Until 2013, I had never even heard of the two games that make up Dungeons & Dragons: Chronicles of Mystara. Hearkening from an age when beat-em-ups were many and you couldn’t walk into an arcade without tripping over a few Simpsons and Turtles poundathons, Tower of Doom and Shadow Over Mystara took the skeleton of those other titles and injected them with a healthy dose of D&D glory. Bottom line? These are well-ported multiplayer games to break out when you and some friends just want to have some fun.
Adding a friend (or three) is really how these games are meant to be played, though, and I had a great time tackling the hilariously goofy-voiced villains in both adventures in multiplayer.
The interface for swapping between the two games is elegant and clean. Fulfilling achievement conditions in-game unlocks currency that can be used to purchase unlocks, like special house rules and artwork, and these are all accessible from the main menus. A full move-set for each character is also available, and swapping games is accomplished at the press of a button. There are options for a number of different screen filters, none of which I personally like, but it’s still nice to have the option for those that do like the visual equivalent of smearing their screen with vaseli… smoothing the graphics. There’s also some nice arranged music as well, and all of these things come together and give the sense that this wasn’t just a quick and dirty port-job.
As for the games themselves, both are entertaining, though Shadow over Mystara will certainly get you more mileage. These are tried-and-true beat-em-ups, with the addition of leveling, shopping, and various spells and equipment for each character class. The gameplay is more complex (and more fun) and the graphics are certainly more detailed in Mystara, but all things considered, I enjoyed my two playthroughs of both games. Adding a friend (or three) is really how these games are meant to be played, though, and I had a great time tackling the hilariously goofy-voiced villains in both adventures in multiplayer. The online play also works well, so even if you don’t have any pals handy, you can still enjoy the game’s multiplayer component.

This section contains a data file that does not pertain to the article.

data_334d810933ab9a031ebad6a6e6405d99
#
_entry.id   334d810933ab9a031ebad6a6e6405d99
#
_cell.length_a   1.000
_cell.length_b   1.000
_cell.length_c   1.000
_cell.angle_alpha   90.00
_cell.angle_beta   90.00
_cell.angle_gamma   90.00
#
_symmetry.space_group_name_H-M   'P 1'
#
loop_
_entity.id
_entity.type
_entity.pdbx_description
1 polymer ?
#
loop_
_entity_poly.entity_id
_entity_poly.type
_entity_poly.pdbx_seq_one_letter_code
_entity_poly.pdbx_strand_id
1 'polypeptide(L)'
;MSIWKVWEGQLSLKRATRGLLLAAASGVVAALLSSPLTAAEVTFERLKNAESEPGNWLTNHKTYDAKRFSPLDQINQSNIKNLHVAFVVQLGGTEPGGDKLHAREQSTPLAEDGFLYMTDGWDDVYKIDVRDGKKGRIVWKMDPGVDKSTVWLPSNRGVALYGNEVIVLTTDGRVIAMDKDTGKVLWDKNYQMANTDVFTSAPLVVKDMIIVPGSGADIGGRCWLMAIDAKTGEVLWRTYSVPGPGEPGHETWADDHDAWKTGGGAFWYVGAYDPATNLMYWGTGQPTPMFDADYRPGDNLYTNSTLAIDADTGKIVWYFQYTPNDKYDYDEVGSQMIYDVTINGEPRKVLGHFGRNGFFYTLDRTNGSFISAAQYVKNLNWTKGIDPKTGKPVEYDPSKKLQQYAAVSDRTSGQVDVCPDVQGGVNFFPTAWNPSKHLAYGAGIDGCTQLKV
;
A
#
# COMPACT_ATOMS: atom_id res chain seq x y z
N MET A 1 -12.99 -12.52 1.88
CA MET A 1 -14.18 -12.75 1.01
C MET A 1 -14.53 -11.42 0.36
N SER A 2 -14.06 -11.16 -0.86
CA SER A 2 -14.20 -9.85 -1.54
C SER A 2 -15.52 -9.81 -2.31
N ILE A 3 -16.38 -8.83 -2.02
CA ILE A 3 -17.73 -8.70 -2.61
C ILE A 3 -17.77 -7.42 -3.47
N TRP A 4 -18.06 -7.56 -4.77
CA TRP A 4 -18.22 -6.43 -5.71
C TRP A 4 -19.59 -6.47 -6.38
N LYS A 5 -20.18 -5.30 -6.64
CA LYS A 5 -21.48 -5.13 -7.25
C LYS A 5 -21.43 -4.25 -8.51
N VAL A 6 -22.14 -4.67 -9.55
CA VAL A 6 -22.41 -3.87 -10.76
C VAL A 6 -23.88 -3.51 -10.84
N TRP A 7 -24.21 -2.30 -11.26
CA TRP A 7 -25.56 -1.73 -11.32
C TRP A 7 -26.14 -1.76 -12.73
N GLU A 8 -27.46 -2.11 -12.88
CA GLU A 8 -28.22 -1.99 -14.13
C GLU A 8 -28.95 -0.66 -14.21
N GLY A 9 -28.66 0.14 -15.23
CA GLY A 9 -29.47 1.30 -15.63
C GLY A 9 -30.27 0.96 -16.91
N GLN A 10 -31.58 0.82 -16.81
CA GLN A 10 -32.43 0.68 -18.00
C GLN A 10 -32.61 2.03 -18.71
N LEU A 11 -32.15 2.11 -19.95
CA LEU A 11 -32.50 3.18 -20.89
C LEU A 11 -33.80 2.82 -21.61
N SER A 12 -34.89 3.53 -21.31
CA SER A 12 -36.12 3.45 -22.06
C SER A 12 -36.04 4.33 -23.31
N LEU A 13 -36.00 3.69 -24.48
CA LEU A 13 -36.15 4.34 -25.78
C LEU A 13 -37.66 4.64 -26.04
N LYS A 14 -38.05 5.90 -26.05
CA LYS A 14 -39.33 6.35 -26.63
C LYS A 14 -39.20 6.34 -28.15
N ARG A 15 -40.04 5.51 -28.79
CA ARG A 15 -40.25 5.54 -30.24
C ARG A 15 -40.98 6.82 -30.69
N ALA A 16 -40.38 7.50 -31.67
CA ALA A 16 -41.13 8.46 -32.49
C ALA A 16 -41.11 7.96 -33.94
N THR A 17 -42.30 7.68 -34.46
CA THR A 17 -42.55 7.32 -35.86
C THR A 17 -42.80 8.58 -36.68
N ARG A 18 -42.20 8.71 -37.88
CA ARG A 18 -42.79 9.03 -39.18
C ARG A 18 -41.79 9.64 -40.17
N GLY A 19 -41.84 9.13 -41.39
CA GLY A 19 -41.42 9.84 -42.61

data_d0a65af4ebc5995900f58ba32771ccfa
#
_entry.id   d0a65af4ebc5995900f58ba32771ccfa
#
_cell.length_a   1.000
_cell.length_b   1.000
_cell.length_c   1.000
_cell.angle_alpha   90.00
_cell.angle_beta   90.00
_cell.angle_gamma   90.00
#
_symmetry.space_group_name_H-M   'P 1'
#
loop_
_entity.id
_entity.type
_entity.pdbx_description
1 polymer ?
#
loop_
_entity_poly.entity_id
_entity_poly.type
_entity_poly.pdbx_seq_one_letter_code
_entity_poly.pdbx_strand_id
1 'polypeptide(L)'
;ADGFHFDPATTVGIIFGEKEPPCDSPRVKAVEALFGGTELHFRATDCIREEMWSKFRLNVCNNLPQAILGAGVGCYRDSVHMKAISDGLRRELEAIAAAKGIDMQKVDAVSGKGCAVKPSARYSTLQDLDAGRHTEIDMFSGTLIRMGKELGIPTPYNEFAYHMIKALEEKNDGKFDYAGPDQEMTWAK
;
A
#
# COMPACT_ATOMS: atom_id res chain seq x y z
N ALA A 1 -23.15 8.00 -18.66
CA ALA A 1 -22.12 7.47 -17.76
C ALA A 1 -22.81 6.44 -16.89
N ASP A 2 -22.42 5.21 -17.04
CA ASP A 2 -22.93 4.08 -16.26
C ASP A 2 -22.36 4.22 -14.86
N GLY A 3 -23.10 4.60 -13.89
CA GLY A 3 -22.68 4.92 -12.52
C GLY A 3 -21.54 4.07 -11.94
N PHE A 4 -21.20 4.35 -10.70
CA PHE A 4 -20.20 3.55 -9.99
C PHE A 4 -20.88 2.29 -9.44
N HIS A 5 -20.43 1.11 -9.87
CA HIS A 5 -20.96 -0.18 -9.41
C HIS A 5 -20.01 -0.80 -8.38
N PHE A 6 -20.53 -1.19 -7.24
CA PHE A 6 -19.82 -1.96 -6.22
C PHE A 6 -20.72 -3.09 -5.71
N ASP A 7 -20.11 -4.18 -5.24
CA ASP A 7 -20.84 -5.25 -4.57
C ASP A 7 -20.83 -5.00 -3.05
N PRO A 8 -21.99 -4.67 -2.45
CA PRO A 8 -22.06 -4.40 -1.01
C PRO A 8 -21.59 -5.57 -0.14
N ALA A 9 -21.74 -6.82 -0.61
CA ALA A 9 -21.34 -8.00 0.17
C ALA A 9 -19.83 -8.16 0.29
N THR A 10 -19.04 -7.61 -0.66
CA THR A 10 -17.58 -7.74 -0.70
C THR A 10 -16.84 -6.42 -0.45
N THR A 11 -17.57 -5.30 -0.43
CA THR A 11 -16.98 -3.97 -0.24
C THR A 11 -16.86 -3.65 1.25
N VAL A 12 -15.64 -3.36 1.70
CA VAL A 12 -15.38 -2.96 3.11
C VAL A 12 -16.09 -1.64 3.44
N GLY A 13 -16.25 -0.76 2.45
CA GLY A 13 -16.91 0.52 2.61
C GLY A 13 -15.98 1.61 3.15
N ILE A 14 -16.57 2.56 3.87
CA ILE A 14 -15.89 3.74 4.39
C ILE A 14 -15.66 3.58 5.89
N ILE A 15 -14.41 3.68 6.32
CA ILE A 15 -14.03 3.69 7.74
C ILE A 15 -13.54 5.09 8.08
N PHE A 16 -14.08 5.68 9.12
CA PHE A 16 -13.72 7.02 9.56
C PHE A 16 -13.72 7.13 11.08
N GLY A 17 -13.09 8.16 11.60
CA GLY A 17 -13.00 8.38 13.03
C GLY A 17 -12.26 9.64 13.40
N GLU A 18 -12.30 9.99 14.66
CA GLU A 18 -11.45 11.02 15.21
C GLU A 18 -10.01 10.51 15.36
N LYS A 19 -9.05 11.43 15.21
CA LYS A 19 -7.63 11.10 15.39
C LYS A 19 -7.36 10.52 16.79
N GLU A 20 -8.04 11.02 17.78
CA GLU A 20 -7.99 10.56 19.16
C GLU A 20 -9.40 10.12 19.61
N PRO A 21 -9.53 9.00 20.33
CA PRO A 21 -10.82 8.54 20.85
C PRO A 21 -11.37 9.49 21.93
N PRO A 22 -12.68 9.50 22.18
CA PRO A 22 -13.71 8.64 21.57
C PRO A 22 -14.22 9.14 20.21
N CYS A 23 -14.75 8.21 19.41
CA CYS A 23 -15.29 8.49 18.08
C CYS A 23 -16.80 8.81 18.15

With the addition of the various house rules, the game also gets a some extra replayability. Granted, these types of games already lend themselves well to being replayed due to their brevity, branching paths, and entertaining combat, so for me the special rules were more a nice perk than a major feature. Both games also feature four difficulty levels which range from hitting your head on the buttons to win to credit-consuming insanity. The game tracks how many credits each player uses over the course of a play session, but due to the unlimited supply, difficulty is mainly a self-imposed thing here — brute-forcing is absolutely an option.
I had never played these games before, and it’s possible that those darn kids we all hear about these days might not enjoy the decidedly retro gameplay and so-bad-it’s-good translation. On the other hand, if you’ve got an eye for classics that have aged better than fine wine and been given the premium porting treatment, I see no way you could go wrong picking this one up.